"I had never considered myself an activist, I just wanted a better life," she said. "I'm stronger now. I learned what politics are, that we have rights and should speak up for them."
The University of Bahrain's dean of student affairs defended the dismissals, saying students would be able to appeal, and that those punished clearly broke school rules.
"They disrupted the educational environment with unauthorized protests... if they raised slogans against the regime, that's an additional violation," said Adnan al-Tamimi.
The University of Bahrain now also requires its students to sign a loyalty pledge to Bahrain and King Hamad bin Isa al-Khalifa. The pledge says those who do not sign are giving up their right to university study, and those who break the pledge can be expelled.
University officials said the pledge was not new, but signatures are now required to ensure students know the rules.
One employee, who defended the dismissals, said even he was disturbed by the mood on campus in recent months, where white stickers with bold black letters have been plastered all over the walls: "God will not pardon what has passed."
Not only Bahraini, but Saudi and UAE flags flutter in doorways -- a tribute to the troops from neighboring Sunni Gulf countries that came in to back Bahrain's government during its crackdown.
"You can't say anything, or they will accuse you of being against the government," the employee whispered. "It worries me, they seem to forget: One day you are on top, the next on the bottom. No government lasts forever."
(Editing by Paul Casciato) Photo: Noor Alderazi
RSF: Disturbing Wave Of Prosecutions On Eve Of National Dialogue
30 JUNE 2011
Reporters Without Borders accuses the authorities of continuing to crack down on journalists and media freedom in violation of the spirit for the national dialogue that King Hamad Ben Issa Al-Khalifa wants to begin tomorrow with the aim of relaunching political reforms after the unrest that began last March and the ensuing repression.
Journalists and media are still being prosecuted before military courts, although the state of emergency was lifted on 1 June. The authorities are also maintaining strict control over the circulation of news and information and are pumping out propaganda aimed at both Bahraini and foreign media.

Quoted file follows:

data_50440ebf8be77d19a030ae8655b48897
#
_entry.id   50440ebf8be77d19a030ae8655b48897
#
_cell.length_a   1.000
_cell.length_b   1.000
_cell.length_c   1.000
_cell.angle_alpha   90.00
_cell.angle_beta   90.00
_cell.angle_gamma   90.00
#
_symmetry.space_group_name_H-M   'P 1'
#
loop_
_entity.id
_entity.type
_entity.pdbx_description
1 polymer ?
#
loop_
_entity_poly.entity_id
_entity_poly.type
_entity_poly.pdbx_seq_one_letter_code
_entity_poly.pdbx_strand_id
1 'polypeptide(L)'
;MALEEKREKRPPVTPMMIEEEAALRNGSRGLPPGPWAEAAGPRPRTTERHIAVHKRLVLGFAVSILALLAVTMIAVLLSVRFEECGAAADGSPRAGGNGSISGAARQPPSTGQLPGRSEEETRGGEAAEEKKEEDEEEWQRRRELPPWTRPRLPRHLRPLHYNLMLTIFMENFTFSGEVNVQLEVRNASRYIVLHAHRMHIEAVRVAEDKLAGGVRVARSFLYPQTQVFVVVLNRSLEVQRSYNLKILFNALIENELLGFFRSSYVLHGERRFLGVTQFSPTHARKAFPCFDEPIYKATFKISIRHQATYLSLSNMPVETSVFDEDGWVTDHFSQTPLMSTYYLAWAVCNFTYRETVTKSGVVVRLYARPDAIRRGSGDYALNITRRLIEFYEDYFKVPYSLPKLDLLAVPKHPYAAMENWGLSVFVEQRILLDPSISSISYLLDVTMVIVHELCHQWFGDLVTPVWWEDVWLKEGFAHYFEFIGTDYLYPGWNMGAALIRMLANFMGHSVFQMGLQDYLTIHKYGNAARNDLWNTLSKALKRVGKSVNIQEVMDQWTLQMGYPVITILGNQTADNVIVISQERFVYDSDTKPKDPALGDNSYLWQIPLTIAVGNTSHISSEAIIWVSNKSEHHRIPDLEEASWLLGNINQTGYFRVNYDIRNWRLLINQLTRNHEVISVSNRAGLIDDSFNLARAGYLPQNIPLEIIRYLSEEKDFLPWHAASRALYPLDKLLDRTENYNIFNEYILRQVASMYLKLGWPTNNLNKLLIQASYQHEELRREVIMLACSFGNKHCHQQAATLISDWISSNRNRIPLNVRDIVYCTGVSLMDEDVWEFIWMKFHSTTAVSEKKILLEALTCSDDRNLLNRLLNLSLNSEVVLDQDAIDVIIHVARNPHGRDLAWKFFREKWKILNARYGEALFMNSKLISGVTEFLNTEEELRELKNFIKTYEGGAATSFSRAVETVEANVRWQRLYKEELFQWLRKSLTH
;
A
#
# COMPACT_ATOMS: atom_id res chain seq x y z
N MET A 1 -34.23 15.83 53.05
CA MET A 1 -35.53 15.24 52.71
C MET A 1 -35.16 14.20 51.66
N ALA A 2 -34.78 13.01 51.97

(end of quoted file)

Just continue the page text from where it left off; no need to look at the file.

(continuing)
Reporters Without Borders calls for a response from the international community that includes the dispatch of a United Nations special rapporteur to Bahrain.
Bahrain Society of Photography president Mohamed Salman Al-Sheikh, a freelance photographer who was arrested on 11 May, was brought before a military court in Riffa, the second largest city, on 28 June. His family was not told about at the hearing and therefore was unable to organize his defence. No information has been released about the charges being pressed against this journalist, who has won many international awards.
Abbas Al-Murshid, a freelance journalist and writer who was arrested on 16 May, was brought before a judge on 27 June and was told that he was charged with participating in illegal demonstrations, disseminating false information on online forums and inciting hatred against the government. His request to be freed on bail was denied. Security officers present in the courtroom refused to let his wife and lawyer talk to him although the judge had given his permission. He is to be tried by court martial on 7 July.
Abdullah Alawi and Jassem Al-Sabbagh, two journalists who were arrested after being forced to resign from the newspaper Al-Bilad, are being prosecuted on charges of publishing false information and photos, and participating in illegal demonstrations. The second hearing in their trial was held on 23 June.